Weekly Market Report

17 October 2023

Global Report

Enter the Dragon.

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Local Report

October – Transport Month, and Motus Review.

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Market Indicators

Global and Local Indicators.

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Global Report: Enter the Dragon

By Nick Downing

We are in the year of the Rabbit, which for China’s CSI 300 equity index has not been especially auspicious. The index has dropped 6.4% year-to-date, amid extreme negativity from global investors. The property market is depressed, Xi Jinping is steering towards increased socialism, and the post-Covid recovery has fizzled. Jinping cemented his leadership for an unprecedented third 5-year term last year. His most controversial policies include crackdowns on the private sector, in particular internet, gaming, and online education. He has also forced the deleveraging of China’s all-important property sector, which comprises an estimated 74% of household wealth. The policy has burst China’s property bubble. The pre-financing model used by property developers, which required prices to keep rising, has been broken. Property developers have been going insolvent, starting with the giant, Evergrande two years ago, and most recently Country Garden, the largest in the private sector with about $200 billion in liabilities is struggling to survive.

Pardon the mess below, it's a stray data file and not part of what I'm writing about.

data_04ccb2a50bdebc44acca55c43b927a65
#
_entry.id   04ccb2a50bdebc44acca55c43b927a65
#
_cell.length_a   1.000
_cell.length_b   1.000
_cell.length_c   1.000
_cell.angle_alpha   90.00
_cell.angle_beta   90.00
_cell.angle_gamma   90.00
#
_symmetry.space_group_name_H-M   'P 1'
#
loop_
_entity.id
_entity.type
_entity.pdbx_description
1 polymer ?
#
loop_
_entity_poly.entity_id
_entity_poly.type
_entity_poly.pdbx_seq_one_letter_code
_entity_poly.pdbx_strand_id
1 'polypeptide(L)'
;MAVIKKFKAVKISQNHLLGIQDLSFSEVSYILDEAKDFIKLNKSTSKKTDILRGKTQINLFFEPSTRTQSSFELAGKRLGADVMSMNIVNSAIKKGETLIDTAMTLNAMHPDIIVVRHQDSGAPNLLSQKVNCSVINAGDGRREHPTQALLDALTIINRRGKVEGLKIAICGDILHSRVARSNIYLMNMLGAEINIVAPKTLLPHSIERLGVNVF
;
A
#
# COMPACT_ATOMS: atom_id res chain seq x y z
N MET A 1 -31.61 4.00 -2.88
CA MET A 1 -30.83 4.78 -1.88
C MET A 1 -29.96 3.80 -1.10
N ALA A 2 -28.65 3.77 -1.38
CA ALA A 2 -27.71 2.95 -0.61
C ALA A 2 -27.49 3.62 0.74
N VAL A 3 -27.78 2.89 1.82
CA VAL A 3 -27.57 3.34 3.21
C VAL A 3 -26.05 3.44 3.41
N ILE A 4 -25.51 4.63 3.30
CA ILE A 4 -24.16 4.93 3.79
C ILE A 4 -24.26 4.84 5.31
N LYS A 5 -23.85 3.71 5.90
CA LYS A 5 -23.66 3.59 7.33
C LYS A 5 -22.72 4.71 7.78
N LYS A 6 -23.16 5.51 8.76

It is ironic that foreign investors have been clamouring for years for a restructuring of China’s economy away from its dependence on property and infrastructure investment spending. Now that it is happening, there appears to be little applause despite the obvious tilt to a more sustainable consumer led economy. Foreign investors have been pulling out of China at a record pace. Yes, the property market is depressed. Housing sales are 22% down from last year and new housing starts down by 29%, while the inventory of unsold homes is at an all-time high, signalling a long adjustment ahead. Yet, property prices have not crashed. They are only 5-10% below their peak and while new home sales have collapsed, existing home sales are only down by 10-15%. The deleveraging of China’s property sector is far more controlled and less damaging than the US property crisis in 2008/09.